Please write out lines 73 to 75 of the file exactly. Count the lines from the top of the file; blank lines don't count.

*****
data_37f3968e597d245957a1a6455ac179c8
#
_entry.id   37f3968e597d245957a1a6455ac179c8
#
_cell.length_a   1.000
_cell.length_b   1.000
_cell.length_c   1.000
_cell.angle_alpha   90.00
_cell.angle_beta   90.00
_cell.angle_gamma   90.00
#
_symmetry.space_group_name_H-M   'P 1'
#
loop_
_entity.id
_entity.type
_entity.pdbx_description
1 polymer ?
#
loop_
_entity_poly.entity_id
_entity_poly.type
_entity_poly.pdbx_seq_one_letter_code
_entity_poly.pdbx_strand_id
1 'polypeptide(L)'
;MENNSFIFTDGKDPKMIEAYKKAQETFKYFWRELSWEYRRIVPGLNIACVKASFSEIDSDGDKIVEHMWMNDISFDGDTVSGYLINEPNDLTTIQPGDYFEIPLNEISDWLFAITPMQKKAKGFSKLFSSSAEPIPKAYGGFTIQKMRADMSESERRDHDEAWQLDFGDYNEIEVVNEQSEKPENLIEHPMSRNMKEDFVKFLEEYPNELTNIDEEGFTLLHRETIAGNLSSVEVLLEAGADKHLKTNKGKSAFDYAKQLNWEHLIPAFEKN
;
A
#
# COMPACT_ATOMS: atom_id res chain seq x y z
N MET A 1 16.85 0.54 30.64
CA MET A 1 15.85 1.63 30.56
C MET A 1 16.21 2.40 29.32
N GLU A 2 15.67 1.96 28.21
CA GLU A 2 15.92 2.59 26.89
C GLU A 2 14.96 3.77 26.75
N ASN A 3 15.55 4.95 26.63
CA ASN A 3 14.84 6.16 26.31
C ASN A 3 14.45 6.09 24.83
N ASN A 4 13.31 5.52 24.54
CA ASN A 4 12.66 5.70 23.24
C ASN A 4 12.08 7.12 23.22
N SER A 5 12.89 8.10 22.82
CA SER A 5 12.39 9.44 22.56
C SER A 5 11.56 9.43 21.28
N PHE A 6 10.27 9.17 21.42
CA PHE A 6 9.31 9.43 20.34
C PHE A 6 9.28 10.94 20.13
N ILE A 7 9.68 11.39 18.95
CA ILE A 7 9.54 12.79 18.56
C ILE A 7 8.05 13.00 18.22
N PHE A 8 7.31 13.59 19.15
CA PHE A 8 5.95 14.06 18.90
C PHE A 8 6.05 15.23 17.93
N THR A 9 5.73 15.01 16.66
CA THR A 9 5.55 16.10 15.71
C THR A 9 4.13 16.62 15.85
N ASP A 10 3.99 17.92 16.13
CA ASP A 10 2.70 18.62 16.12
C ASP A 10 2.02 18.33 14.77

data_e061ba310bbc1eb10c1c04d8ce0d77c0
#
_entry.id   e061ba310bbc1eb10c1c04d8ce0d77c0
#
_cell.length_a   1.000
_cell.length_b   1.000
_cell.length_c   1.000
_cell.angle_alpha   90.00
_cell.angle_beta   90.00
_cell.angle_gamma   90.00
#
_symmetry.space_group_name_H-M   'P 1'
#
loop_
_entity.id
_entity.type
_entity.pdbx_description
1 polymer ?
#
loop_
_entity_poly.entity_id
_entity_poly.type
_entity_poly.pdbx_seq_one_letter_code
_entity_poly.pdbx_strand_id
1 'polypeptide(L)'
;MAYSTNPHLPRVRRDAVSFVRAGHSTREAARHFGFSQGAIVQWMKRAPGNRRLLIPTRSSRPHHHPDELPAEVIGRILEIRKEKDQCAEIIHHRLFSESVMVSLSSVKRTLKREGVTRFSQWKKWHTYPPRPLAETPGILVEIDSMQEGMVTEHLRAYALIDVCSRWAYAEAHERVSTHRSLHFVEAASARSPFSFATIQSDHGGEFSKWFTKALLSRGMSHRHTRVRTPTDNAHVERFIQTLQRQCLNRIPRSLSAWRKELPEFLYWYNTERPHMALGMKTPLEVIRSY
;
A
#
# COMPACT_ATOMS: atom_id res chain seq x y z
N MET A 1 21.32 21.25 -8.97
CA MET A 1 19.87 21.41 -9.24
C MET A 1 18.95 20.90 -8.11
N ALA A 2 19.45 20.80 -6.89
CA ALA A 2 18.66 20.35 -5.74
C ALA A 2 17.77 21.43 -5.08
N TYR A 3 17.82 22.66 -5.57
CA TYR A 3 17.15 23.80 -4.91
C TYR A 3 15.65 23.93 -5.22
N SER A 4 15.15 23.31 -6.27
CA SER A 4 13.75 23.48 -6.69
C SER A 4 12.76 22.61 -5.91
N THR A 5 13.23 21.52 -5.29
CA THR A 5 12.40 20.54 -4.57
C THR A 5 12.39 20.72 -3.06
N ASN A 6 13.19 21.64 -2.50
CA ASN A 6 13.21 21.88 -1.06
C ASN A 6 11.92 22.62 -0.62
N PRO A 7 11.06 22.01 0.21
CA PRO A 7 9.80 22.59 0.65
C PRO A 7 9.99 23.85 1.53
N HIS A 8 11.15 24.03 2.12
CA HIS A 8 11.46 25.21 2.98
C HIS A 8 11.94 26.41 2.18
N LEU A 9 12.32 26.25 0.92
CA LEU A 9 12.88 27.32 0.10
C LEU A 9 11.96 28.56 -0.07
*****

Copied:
#
loop_
_entity.id